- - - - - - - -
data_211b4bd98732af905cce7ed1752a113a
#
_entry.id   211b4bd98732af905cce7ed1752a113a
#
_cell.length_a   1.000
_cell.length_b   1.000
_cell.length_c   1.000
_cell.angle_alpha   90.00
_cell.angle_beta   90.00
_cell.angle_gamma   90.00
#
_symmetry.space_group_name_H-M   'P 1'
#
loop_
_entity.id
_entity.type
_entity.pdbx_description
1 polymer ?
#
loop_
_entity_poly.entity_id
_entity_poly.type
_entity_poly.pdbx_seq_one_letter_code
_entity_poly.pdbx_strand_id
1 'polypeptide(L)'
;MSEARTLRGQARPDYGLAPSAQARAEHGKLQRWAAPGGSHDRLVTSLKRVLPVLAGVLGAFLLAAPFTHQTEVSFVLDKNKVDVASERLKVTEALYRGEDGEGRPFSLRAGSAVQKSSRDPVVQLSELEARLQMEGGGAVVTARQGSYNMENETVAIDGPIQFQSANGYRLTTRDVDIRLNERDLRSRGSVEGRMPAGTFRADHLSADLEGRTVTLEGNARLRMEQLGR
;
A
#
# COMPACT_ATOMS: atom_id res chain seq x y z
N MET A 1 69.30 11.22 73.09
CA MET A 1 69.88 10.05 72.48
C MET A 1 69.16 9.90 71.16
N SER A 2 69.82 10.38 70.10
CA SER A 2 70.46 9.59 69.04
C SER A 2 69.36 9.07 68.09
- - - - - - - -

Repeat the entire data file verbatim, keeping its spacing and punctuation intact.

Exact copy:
data_211b4bd98732af905cce7ed1752a113a
#
_entry.id   211b4bd98732af905cce7ed1752a113a
#
_cell.length_a   1.000
_cell.length_b   1.000
_cell.length_c   1.000
_cell.angle_alpha   90.00
_cell.angle_beta   90.00
_cell.angle_gamma   90.00
#
_symmetry.space_group_name_H-M   'P 1'
#
loop_
_entity.id
_entity.type
_entity.pdbx_description
1 polymer ?
#
loop_
_entity_poly.entity_id
_entity_poly.type
_entity_poly.pdbx_seq_one_letter_code
_entity_poly.pdbx_strand_id
1 'polypeptide(L)'
;MSEARTLRGQARPDYGLAPSAQARAEHGKLQRWAAPGGSHDRLVTSLKRVLPVLAGVLGAFLLAAPFTHQTEVSFVLDKNKVDVASERLKVTEALYRGEDGEGRPFSLRAGSAVQKSSRDPVVQLSELEARLQMEGGGAVVTARQGSYNMENETVAIDGPIQFQSANGYRLTTRDVDIRLNERDLRSRGSVEGRMPAGTFRADHLSADLEGRTVTLEGNARLRMEQLGR
;
A
#
# COMPACT_ATOMS: atom_id res chain seq x y z
N MET A 1 69.30 11.22 73.09
CA MET A 1 69.88 10.05 72.48
C MET A 1 69.16 9.90 71.16
N SER A 2 69.82 10.38 70.10
CA SER A 2 70.46 9.59 69.04
C SER A 2 69.36 9.07 68.09